Multiple alleged incidents of illegal rockweed harvesting have provided the catalyst to file a civil lawsuit against Acadian Seaplants, The Quoddy Tides reported.
The lawsuit seeks to determine who has ownership of intertidal rockweed.
The plaintiffs are Ken and Carl Ross and Roque Island Gardner Homestead Corporation. The Rosses own shorefront property in Pembroke.
“It’s been frustrating for a lot of people,” Carl Ross said of the ownership issue.
Marine regulators and industry are currently working on a management plan to assure rockweed is harvested sustainably into the future. Rockweed is a common seaweed along the Maine coast. Harvesters have quadrupled their take since 2003.
Harvesters must have a license, but there is no limit on how much may be cut, raked or otherwise removed.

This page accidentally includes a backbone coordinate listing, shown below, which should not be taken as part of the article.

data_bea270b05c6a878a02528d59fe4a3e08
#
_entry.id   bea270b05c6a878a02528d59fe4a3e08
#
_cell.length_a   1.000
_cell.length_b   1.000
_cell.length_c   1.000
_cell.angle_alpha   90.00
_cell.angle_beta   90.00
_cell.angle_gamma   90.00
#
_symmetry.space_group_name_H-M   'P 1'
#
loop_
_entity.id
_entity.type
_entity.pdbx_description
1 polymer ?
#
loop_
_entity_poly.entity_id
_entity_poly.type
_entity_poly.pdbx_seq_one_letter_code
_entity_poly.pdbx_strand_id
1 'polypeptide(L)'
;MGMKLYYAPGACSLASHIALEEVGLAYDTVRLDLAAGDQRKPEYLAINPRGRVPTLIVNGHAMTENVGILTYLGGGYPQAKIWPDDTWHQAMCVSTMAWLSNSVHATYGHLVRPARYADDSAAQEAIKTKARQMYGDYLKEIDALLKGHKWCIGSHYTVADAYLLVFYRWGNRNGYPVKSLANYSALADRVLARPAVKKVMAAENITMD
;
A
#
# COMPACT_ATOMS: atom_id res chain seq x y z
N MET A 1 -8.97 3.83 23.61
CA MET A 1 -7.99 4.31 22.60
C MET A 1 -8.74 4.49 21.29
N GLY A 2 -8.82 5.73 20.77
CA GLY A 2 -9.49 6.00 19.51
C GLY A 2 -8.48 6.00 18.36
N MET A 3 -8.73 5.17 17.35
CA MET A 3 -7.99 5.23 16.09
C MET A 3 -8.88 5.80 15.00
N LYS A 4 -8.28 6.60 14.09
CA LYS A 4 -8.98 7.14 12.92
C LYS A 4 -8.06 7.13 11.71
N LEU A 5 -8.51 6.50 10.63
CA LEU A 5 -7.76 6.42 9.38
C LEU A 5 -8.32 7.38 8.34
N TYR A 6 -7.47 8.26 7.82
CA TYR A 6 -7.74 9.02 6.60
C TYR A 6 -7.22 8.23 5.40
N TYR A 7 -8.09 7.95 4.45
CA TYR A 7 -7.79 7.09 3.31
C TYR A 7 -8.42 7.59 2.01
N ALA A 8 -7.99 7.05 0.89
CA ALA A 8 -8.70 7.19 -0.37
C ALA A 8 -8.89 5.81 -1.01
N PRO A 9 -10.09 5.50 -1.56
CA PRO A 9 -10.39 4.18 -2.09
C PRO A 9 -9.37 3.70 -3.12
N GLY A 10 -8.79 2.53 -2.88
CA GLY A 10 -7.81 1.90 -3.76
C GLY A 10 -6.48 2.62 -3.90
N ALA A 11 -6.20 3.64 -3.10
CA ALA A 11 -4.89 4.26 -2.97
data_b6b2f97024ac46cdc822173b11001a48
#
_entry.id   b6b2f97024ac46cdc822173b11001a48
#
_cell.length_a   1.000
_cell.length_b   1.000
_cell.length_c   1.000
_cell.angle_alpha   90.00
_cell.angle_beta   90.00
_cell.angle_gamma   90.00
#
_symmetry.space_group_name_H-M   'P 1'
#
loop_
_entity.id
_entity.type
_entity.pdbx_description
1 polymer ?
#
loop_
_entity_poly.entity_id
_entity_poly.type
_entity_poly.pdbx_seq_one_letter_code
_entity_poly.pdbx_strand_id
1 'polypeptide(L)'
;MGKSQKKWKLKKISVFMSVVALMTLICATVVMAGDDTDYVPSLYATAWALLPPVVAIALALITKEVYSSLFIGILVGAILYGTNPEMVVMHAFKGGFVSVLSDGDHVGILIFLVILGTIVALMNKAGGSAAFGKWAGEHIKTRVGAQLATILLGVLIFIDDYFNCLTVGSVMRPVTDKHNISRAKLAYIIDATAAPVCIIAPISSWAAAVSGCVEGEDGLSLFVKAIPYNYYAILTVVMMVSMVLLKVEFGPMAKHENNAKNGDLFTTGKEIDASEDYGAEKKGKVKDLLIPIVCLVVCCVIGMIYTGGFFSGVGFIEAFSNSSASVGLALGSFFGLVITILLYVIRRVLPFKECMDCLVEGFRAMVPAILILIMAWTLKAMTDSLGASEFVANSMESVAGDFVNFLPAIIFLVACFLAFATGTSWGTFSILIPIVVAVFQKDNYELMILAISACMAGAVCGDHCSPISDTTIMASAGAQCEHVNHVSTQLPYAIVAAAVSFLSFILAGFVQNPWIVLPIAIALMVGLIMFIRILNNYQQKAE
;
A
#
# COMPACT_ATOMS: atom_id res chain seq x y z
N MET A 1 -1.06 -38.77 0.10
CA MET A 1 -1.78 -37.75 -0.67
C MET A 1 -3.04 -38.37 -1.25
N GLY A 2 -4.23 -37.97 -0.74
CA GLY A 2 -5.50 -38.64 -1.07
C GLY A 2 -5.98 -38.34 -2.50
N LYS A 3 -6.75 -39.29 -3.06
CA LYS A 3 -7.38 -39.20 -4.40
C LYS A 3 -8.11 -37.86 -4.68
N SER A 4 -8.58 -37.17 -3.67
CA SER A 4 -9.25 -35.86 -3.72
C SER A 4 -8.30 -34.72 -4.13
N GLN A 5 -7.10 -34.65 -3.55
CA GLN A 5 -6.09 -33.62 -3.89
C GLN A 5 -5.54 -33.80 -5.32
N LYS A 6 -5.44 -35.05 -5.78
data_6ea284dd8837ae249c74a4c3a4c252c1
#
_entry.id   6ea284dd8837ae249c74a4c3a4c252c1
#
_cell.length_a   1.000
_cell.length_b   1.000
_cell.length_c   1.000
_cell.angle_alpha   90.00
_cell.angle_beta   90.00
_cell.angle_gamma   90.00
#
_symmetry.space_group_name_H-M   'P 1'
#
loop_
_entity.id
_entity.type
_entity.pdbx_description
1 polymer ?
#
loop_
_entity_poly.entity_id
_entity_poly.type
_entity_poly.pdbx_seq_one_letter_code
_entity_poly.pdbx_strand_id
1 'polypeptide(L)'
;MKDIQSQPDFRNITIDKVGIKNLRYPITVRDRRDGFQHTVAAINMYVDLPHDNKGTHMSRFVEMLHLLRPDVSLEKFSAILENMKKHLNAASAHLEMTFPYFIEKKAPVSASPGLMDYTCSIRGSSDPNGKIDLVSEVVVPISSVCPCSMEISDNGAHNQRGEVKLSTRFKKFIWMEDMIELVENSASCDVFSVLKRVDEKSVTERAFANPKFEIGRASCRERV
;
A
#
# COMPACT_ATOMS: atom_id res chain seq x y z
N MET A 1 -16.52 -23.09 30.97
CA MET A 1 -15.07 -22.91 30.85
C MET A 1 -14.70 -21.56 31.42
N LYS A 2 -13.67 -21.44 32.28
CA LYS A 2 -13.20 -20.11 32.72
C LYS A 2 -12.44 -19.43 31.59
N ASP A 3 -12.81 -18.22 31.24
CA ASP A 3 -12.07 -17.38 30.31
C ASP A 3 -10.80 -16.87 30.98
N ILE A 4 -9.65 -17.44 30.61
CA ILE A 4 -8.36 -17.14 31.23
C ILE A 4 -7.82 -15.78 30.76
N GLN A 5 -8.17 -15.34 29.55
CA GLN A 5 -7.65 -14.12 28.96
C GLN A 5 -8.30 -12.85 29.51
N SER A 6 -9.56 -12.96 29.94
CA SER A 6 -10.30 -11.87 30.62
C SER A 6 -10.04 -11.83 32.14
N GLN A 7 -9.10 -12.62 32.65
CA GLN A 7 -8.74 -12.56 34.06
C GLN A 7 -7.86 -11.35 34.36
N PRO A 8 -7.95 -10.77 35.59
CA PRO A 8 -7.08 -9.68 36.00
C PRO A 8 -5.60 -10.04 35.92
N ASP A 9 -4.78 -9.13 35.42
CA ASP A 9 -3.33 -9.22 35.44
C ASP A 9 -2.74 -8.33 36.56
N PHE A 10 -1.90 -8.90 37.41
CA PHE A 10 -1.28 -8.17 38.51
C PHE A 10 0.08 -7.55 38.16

In Maine, rockweed has comprised over 95% of Maine’s seaweed landings by weight over the past five years. An estimated 16.7 million pounds of rockweed was harvested in 2013, compared with 468,900 pounds of other seaweeds.
Most rockweed in Maine is processed into two general product categories — nutritional supplements for animals and people and concentrated fertilizers. With a total estimated value of $20 million per year, rockweed is one of Maine’s most valuable marine resources. It is also an essential component of Maine’s intertidal zone, providing food, shelter and spawning habitat for a variety of small marine organisms.